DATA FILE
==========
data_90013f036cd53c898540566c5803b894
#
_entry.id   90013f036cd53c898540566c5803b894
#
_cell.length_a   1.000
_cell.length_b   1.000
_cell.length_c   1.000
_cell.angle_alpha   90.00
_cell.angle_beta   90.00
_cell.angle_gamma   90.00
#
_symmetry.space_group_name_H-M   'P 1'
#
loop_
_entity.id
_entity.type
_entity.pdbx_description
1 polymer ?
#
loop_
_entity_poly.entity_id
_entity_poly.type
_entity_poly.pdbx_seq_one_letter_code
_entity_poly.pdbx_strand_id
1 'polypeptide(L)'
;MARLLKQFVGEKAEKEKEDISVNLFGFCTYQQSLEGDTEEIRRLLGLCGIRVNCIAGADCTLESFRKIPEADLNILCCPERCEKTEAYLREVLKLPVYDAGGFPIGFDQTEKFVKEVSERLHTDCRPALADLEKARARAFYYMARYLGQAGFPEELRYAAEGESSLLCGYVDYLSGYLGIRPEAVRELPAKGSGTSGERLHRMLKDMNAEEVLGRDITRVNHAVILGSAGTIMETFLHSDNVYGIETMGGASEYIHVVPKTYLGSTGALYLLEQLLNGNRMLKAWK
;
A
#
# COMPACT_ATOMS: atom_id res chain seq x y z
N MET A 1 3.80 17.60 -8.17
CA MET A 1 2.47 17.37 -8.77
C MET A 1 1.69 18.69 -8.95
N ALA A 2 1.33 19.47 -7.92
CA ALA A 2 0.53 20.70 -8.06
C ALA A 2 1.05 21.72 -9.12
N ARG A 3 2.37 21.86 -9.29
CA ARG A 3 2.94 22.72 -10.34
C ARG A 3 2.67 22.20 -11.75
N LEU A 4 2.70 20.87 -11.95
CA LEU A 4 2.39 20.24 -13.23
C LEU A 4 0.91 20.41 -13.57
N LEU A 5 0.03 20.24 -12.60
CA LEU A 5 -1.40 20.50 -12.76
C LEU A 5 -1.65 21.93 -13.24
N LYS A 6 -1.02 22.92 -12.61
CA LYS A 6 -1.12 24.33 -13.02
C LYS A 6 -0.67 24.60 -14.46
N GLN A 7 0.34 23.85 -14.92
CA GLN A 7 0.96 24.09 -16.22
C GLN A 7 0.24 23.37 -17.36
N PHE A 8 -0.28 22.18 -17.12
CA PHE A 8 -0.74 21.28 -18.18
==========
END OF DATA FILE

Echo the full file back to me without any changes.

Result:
data_90013f036cd53c898540566c5803b894
#
_entry.id   90013f036cd53c898540566c5803b894
#
_cell.length_a   1.000
_cell.length_b   1.000
_cell.length_c   1.000
_cell.angle_alpha   90.00
_cell.angle_beta   90.00
_cell.angle_gamma   90.00
#
_symmetry.space_group_name_H-M   'P 1'
#
loop_
_entity.id
_entity.type
_entity.pdbx_description
1 polymer ?
#
loop_
_entity_poly.entity_id
_entity_poly.type
_entity_poly.pdbx_seq_one_letter_code
_entity_poly.pdbx_strand_id
1 'polypeptide(L)'
;MARLLKQFVGEKAEKEKEDISVNLFGFCTYQQSLEGDTEEIRRLLGLCGIRVNCIAGADCTLESFRKIPEADLNILCCPERCEKTEAYLREVLKLPVYDAGGFPIGFDQTEKFVKEVSERLHTDCRPALADLEKARARAFYYMARYLGQAGFPEELRYAAEGESSLLCGYVDYLSGYLGIRPEAVRELPAKGSGTSGERLHRMLKDMNAEEVLGRDITRVNHAVILGSAGTIMETFLHSDNVYGIETMGGASEYIHVVPKTYLGSTGALYLLEQLLNGNRMLKAWK
;
A
#
# COMPACT_ATOMS: atom_id res chain seq x y z
N MET A 1 3.80 17.60 -8.17
CA MET A 1 2.47 17.37 -8.77
C MET A 1 1.69 18.69 -8.95
N ALA A 2 1.33 19.47 -7.92
CA ALA A 2 0.53 20.70 -8.06
C ALA A 2 1.05 21.72 -9.12
N ARG A 3 2.37 21.86 -9.29
CA ARG A 3 2.94 22.72 -10.34
C ARG A 3 2.67 22.20 -11.75
N LEU A 4 2.70 20.87 -11.95
CA LEU A 4 2.39 20.24 -13.23
C LEU A 4 0.91 20.41 -13.57
N LEU A 5 0.03 20.24 -12.60
CA LEU A 5 -1.40 20.50 -12.76
C LEU A 5 -1.65 21.93 -13.24
N LYS A 6 -1.02 22.92 -12.61
CA LYS A 6 -1.12 24.33 -13.02
C LYS A 6 -0.67 24.60 -14.46
N GLN A 7 0.34 23.85 -14.92
CA GLN A 7 0.96 24.09 -16.22
C GLN A 7 0.24 23.37 -17.36
N PHE A 8 -0.28 22.18 -17.12
CA PHE A 8 -0.74 21.28 -18.18